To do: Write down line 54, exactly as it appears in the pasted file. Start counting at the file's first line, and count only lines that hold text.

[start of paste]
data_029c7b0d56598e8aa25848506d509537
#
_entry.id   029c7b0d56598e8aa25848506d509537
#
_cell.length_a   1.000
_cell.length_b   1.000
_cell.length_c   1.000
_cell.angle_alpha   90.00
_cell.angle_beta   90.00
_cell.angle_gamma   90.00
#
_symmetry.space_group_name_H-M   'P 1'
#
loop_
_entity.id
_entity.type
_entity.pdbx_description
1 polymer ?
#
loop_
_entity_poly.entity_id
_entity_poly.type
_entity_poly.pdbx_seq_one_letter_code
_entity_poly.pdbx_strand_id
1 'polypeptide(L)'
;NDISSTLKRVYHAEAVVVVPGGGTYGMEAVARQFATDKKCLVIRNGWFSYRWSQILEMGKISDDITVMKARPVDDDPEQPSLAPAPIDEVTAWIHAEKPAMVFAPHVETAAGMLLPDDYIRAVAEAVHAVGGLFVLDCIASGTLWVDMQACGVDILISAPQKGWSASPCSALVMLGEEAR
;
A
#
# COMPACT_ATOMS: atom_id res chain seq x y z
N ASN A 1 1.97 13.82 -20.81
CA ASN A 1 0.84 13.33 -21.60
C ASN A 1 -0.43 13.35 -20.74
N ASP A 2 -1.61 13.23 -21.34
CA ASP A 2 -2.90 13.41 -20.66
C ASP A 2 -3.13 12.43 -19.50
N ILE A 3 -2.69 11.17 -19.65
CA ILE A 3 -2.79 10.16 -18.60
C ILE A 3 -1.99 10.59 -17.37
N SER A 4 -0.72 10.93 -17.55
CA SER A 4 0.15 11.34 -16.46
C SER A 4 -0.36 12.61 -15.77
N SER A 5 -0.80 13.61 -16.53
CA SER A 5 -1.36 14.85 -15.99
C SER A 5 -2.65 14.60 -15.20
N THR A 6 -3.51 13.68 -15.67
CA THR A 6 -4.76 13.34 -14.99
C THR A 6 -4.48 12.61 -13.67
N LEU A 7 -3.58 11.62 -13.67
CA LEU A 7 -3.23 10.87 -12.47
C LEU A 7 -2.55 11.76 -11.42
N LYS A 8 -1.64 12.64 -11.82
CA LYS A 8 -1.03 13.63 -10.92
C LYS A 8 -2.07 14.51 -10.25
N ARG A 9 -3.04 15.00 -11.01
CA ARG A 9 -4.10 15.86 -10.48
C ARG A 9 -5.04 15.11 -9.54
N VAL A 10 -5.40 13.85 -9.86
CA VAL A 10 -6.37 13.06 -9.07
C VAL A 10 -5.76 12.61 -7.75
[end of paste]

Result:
C LYS A 8 -2.07 14.51 -10.25